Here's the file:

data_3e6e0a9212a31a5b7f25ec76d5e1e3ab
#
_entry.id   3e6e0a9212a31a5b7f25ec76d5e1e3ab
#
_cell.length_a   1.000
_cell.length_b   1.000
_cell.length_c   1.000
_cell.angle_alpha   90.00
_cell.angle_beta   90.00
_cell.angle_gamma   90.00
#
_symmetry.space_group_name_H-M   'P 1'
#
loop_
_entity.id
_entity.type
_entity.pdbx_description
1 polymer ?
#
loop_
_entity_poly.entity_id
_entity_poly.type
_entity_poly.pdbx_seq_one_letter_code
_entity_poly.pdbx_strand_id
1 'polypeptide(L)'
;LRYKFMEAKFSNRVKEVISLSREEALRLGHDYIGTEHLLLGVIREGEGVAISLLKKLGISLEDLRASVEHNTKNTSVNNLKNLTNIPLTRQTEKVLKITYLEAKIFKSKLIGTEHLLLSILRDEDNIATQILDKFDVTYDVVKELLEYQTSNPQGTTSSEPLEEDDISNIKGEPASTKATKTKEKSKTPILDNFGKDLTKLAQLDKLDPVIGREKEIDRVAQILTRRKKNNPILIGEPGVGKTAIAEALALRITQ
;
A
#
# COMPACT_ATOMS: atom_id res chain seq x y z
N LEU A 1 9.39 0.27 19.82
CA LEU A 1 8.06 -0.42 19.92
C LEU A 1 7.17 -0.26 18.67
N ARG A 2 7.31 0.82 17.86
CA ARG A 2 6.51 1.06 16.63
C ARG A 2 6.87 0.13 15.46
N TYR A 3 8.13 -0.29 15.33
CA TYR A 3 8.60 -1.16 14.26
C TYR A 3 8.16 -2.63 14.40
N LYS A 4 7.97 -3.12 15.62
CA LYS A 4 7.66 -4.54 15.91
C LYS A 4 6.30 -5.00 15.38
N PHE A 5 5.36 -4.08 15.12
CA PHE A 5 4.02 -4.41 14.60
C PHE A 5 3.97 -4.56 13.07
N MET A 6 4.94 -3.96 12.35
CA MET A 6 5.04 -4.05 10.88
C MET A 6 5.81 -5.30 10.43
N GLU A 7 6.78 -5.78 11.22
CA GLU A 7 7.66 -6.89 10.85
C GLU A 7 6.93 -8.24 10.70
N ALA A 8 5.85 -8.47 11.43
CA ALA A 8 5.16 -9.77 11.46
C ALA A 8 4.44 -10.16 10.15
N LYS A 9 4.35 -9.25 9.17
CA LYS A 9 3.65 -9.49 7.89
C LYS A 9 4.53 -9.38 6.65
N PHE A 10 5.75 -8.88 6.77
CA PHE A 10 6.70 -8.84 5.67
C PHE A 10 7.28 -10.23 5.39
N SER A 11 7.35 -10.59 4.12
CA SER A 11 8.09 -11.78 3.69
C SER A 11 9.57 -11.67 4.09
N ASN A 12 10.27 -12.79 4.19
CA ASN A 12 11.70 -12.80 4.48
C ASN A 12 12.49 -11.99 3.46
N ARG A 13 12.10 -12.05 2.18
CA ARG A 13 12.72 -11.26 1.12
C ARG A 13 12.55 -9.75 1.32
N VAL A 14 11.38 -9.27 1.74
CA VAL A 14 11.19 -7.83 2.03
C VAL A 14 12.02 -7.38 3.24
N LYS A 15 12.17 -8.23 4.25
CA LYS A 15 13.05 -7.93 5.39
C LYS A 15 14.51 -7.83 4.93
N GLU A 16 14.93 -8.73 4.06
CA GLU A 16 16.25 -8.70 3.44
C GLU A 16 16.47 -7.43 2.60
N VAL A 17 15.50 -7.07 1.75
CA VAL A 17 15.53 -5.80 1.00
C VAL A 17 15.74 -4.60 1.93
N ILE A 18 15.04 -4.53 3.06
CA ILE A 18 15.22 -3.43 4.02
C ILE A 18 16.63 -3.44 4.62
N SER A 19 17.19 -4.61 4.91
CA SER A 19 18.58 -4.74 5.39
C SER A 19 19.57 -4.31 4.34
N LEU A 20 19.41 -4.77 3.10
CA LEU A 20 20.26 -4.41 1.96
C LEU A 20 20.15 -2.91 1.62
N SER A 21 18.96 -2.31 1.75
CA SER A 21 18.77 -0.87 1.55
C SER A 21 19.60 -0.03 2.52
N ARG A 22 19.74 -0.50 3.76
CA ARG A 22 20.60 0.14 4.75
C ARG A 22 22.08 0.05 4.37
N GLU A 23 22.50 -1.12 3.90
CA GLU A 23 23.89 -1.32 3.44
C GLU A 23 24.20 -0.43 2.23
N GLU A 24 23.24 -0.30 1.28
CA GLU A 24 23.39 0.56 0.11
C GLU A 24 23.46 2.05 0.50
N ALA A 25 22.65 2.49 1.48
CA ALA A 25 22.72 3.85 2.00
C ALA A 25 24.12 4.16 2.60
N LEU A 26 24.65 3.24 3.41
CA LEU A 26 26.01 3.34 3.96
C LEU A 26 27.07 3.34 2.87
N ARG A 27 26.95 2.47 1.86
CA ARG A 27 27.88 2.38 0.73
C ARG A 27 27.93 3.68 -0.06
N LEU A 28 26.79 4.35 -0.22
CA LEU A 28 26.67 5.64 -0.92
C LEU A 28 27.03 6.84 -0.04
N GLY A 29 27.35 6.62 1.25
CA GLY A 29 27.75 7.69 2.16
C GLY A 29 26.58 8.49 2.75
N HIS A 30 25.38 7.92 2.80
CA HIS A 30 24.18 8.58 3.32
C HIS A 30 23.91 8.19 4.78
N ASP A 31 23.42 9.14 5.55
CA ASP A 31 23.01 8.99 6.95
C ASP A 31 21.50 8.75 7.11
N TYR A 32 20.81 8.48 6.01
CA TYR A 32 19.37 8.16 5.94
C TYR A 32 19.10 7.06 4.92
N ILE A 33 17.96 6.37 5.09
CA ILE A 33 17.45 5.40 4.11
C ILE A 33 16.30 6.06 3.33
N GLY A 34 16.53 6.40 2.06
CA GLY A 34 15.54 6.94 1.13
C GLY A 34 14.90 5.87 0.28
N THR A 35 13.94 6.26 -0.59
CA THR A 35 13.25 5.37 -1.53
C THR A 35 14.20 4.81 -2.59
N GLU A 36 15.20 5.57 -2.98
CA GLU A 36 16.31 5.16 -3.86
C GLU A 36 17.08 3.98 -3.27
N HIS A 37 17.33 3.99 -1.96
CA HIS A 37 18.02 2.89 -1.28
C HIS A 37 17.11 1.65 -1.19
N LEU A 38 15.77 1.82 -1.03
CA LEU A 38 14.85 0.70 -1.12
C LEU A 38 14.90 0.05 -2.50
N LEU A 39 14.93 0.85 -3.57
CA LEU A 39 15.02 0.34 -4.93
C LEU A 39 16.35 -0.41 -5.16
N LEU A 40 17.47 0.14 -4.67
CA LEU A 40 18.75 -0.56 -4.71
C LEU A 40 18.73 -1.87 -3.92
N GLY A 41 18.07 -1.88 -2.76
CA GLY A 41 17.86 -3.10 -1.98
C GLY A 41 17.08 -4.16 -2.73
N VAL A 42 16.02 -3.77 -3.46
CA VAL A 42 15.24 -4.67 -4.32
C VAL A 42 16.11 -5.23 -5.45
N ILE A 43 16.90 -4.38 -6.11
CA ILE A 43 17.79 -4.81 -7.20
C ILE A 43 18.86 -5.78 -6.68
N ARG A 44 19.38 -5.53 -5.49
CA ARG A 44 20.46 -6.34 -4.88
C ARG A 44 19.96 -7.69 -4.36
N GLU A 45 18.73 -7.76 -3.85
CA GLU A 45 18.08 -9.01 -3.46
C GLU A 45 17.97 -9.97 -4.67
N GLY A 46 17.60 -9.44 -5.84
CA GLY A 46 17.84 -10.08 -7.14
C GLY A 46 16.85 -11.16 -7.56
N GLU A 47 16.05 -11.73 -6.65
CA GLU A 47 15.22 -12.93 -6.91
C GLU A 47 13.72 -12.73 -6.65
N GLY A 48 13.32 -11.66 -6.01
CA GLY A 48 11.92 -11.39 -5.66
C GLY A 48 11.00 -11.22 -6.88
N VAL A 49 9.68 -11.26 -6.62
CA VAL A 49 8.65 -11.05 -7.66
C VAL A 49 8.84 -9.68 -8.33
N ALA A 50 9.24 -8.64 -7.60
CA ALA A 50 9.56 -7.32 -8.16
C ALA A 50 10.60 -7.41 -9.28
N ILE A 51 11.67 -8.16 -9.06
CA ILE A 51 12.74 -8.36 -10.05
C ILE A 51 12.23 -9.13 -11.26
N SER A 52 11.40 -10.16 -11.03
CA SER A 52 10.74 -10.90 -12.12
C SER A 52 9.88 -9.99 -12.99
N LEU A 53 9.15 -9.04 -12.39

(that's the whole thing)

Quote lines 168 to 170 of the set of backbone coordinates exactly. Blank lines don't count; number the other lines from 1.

C GLY A 46 16.85 -11.16 -7.56
N GLU A 47 16.05 -11.73 -6.65
CA GLU A 47 15.22 -12.93 -6.91